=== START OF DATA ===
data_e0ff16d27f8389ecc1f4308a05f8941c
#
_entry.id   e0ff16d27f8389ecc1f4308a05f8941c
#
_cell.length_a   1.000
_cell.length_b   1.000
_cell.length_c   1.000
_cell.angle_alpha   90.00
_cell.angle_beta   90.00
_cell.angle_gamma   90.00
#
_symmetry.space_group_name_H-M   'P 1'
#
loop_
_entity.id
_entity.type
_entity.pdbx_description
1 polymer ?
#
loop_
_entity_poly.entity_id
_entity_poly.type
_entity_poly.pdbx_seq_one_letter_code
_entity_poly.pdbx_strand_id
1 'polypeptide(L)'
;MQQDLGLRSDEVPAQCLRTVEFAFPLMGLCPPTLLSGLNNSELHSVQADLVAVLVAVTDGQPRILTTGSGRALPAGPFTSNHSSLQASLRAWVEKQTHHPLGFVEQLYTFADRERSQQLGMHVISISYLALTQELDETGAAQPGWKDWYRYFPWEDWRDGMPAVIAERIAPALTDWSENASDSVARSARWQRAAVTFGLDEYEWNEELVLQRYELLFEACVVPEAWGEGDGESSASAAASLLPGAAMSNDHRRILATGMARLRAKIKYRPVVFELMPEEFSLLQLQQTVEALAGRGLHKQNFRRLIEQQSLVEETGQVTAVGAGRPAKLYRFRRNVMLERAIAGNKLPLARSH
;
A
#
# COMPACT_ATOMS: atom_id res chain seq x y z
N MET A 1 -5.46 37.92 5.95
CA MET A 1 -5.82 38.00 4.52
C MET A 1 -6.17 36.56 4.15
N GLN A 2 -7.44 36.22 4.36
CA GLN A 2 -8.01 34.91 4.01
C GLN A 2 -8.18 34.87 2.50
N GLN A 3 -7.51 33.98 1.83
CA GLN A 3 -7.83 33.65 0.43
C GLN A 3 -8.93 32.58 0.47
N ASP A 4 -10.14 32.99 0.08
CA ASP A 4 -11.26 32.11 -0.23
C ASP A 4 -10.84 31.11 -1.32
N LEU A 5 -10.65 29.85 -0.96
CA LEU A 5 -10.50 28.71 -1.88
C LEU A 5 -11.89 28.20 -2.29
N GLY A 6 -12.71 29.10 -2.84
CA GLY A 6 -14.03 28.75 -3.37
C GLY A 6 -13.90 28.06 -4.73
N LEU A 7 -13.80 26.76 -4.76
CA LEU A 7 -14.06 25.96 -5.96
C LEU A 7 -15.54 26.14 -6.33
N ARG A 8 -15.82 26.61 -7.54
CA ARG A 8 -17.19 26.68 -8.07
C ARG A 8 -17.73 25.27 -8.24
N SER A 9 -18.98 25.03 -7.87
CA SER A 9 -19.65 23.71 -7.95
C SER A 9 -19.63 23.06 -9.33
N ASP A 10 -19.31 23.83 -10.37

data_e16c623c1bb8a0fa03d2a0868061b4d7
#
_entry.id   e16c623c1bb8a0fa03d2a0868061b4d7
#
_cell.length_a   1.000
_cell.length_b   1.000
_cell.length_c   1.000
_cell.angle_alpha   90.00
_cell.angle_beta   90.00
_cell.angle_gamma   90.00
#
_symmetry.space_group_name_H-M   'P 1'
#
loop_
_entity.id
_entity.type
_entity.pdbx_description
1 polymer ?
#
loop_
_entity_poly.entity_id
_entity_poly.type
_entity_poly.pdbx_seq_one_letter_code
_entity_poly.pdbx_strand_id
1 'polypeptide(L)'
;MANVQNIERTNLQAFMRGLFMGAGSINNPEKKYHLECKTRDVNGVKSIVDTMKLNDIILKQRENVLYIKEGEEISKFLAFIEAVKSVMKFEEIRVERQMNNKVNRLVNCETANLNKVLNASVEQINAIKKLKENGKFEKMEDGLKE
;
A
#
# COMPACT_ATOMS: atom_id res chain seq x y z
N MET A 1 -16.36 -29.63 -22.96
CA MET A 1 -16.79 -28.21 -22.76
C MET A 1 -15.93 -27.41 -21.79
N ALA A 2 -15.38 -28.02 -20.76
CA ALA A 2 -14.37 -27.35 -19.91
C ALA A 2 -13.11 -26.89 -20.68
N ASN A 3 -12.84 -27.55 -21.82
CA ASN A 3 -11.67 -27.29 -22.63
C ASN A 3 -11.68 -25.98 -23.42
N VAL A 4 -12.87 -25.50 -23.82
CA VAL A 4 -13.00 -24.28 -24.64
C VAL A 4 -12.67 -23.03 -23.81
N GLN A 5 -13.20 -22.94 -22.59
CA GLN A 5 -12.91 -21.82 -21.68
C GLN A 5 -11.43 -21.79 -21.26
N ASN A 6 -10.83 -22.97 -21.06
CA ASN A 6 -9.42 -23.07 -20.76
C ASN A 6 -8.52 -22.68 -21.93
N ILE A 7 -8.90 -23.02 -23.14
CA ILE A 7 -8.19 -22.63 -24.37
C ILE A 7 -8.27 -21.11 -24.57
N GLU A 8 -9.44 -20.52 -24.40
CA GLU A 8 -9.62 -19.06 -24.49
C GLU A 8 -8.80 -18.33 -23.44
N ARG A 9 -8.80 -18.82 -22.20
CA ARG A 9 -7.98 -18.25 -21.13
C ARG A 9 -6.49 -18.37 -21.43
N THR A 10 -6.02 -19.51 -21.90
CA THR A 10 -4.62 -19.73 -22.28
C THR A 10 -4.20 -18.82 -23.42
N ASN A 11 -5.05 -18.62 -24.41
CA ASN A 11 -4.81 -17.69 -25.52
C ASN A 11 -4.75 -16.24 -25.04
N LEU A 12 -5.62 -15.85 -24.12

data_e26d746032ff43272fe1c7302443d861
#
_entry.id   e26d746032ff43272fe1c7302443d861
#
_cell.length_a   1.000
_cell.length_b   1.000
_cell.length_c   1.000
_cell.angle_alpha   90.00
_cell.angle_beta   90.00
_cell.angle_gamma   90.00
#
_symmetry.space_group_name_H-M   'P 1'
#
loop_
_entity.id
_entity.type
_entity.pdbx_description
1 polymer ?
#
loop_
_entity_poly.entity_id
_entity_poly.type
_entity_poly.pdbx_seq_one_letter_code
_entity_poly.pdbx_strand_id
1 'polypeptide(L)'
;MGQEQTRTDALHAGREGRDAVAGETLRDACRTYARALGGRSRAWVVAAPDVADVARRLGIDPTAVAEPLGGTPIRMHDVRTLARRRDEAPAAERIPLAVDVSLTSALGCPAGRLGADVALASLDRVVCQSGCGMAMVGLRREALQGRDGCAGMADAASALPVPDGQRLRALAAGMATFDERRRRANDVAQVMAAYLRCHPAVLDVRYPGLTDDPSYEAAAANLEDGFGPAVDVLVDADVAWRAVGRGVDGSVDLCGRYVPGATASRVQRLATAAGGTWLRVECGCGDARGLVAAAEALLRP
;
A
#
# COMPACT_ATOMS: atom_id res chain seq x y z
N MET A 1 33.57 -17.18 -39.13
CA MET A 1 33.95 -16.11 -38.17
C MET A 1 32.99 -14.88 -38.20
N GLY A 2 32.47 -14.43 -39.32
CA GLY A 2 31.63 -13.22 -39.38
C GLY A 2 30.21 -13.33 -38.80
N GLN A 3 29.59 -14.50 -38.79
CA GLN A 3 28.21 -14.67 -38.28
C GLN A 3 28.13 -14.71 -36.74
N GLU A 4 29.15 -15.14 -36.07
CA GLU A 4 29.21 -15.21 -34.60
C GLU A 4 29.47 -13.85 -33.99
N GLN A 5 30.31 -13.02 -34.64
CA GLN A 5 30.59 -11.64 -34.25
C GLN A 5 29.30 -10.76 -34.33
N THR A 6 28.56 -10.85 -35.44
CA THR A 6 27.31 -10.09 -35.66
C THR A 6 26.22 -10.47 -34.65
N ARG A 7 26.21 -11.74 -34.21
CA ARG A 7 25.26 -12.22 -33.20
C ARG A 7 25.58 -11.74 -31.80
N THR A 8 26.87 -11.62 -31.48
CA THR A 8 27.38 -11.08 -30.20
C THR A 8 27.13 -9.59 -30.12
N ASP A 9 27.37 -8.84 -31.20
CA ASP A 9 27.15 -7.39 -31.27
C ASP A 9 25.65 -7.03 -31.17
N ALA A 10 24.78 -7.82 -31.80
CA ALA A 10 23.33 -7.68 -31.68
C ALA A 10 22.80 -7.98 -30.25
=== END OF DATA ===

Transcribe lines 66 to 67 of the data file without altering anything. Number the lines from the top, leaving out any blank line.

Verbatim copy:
_cell.angle_alpha   90.00
_cell.angle_beta   90.00